ANALYSIS: Asian network carriers take different tack on LCCs

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While the low-cost carriers established by network airlines in Europe and North American a decade ago have largely by the wayside, carriers in the Asia Pacific seem to have adopted the approach with more encouraging results.

Over the last few years, carriers in the region including Singapore Airlines, Thai Airways International and Garuda Indonesia have all been promoting their links with low-cost carriers, both those that are partially and wholly-owned.

Even in Japan, a market which many had assumed would not embrace the low-cost carrier business model, both Japan Airlines and All Nippon Airlines now have affiliated low cost carriers.

ANA has been particularly aggressive and now has two low cost carriers - wholly-owned Peach Aviation and 51%-owned AirAsia Japan - within its portfolio.

Some of that success seems to have come from watching the experience that Qantas has had with its budget brand Jetstar.

The low-cost carrier launched in the domestic market in Australia in May 2004, and now in its ninth year has defied the sceptics to be a profitable, growing operation which is spreading across Asia.

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At the time of its launch there were a number of critics who argued that, given the experience of carriers such as Go, Buzz and Ted in Europe and North America, that the concept would not work. Furthermore, there was concern that it would negatively impact on Qantas over the long term.

Jetstar chief executive Jayne Hrdlicka says that Qantas looked long and hard at the failures of others when designing the business model for the low cost carrier.

"The big lesson from those unsuccessful attempts was the need for clear brand differentiation," she says. "Jetstar had to have a strong, distinct brand. And it had to build a new market, opening up travel opportunities for people who hadn't flown regularly before."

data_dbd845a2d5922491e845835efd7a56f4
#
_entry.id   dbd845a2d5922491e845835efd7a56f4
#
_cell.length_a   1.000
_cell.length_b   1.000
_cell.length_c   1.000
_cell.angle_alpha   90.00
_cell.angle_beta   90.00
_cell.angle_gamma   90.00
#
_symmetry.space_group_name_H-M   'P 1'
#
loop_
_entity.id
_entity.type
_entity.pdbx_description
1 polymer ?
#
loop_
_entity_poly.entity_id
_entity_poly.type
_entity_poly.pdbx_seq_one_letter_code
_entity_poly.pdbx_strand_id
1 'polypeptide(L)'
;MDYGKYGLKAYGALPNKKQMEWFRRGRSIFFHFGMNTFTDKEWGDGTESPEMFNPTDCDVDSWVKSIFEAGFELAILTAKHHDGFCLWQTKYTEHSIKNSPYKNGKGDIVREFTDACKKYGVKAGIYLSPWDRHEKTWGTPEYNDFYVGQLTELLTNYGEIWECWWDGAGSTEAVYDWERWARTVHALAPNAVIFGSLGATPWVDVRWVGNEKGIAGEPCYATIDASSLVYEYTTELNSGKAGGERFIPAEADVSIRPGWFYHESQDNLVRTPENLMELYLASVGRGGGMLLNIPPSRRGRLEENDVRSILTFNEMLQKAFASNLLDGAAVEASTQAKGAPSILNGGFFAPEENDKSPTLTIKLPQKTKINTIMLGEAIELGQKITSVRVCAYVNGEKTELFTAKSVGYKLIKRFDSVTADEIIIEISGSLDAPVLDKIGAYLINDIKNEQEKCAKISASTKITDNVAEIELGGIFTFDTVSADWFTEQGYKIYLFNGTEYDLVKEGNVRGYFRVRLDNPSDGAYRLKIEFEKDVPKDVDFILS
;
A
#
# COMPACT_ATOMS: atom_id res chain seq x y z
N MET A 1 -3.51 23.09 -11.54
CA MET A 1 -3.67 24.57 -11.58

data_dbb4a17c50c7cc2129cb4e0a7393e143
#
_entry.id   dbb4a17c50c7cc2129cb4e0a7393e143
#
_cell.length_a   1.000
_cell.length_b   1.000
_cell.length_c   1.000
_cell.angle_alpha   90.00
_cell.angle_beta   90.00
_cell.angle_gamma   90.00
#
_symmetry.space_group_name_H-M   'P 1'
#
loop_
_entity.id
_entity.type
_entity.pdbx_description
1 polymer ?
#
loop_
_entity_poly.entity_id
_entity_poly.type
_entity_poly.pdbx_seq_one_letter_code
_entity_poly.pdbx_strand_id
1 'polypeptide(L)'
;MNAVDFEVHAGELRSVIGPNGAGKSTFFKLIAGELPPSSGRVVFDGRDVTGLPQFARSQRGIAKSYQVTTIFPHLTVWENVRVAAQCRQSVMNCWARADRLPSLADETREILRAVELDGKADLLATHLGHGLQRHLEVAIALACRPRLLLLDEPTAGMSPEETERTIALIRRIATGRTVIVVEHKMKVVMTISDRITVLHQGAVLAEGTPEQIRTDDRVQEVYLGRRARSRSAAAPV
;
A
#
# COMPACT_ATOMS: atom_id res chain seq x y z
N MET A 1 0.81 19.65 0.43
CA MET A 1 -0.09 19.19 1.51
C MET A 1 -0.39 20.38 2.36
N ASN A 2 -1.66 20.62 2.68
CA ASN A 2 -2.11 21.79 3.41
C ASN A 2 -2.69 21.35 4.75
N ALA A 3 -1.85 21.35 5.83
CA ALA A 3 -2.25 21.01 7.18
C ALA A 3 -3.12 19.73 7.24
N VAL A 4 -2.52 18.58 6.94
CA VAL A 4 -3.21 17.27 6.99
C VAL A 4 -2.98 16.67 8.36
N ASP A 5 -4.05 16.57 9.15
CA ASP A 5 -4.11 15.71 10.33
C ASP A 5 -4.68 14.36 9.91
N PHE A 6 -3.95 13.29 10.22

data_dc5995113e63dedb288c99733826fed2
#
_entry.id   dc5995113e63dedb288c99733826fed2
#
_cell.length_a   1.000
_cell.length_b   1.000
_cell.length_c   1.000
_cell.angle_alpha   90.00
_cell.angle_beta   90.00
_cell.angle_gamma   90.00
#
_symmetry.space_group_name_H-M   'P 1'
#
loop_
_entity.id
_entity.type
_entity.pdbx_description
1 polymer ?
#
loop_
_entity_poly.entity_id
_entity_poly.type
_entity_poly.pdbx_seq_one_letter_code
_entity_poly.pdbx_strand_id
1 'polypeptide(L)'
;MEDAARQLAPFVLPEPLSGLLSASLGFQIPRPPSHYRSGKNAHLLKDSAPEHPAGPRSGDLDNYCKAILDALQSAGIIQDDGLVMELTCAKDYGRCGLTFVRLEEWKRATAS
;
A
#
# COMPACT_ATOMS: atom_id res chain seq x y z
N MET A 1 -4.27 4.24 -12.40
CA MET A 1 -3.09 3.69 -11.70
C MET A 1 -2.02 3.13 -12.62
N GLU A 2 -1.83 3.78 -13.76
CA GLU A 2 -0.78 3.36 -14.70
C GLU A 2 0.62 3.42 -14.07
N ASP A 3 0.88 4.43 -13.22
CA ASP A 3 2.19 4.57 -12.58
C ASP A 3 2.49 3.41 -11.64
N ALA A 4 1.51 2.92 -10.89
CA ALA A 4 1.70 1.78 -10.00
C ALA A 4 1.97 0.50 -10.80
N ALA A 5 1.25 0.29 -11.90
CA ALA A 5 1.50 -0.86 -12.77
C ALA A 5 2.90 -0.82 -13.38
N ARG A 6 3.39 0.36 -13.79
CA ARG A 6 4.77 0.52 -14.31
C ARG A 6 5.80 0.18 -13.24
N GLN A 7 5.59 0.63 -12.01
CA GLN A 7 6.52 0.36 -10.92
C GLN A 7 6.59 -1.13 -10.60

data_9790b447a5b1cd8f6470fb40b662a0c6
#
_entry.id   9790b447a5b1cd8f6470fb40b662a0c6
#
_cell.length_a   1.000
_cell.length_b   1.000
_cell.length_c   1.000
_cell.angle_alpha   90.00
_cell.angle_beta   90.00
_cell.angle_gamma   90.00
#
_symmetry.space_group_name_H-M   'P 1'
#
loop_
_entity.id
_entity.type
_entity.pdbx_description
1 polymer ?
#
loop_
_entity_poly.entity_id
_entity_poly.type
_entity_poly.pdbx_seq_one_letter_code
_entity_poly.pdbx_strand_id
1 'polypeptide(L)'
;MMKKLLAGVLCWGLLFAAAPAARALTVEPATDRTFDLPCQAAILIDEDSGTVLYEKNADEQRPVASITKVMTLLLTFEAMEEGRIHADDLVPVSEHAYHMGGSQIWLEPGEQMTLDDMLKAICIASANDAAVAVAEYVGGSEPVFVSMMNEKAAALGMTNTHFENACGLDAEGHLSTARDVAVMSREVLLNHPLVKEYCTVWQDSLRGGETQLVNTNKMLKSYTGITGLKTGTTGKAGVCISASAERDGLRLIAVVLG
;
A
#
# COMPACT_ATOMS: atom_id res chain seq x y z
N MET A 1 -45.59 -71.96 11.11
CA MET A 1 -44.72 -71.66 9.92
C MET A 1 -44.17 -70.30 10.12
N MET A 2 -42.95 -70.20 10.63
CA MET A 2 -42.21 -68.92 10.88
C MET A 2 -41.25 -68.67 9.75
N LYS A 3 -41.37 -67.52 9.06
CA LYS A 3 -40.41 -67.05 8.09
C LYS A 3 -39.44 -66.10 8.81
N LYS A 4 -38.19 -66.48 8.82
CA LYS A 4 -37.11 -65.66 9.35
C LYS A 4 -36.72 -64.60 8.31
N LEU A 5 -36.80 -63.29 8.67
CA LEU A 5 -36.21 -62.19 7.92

A key was ensuring that there was a strong amount of coordination between Jetstar and Qantas to prevent 'cannibalisation' of Qantas's premium traffic. This included having Jetstar replace Qantas completely on some routes, and managing departure times on others so as to keep them focused on leisure travellers.

Hrdlicka says that there was also a major investment in and careful management of the Jetstar brand to ensure that passengers did not simply view it as a 'Qantas-lite' operation, and that it could tap into a new market segment.

"There was a clear understanding among the Qantas board and management that two brands were needed to serve the Australian market effectively, and both Qantas and Jetstar were integral to this dual brand vision," she says.

"As a result, we avoided the brand and customer confusion that had hindered other airlines in setting up LCCs and laid solid foundations for Jetstar's subsequent success."

Avoiding such confusion is a similar theme among other carriers in the region. Thai Airways' president Sorajak Kasemsuvan said last year that he wants to ensure that budget carrier Nok Air, in which it has a 49% shareholding, will be aimed primarily at domestic travellers who otherwise would not fly.

Similarly, Singapore Airlines chief Goh Choon Phong told analysts last year that he was "not going to allow confusion" between the carrier's premium brands and low cost carriers Scoot and Tiger Airways, which are a major part of its future growth strategy.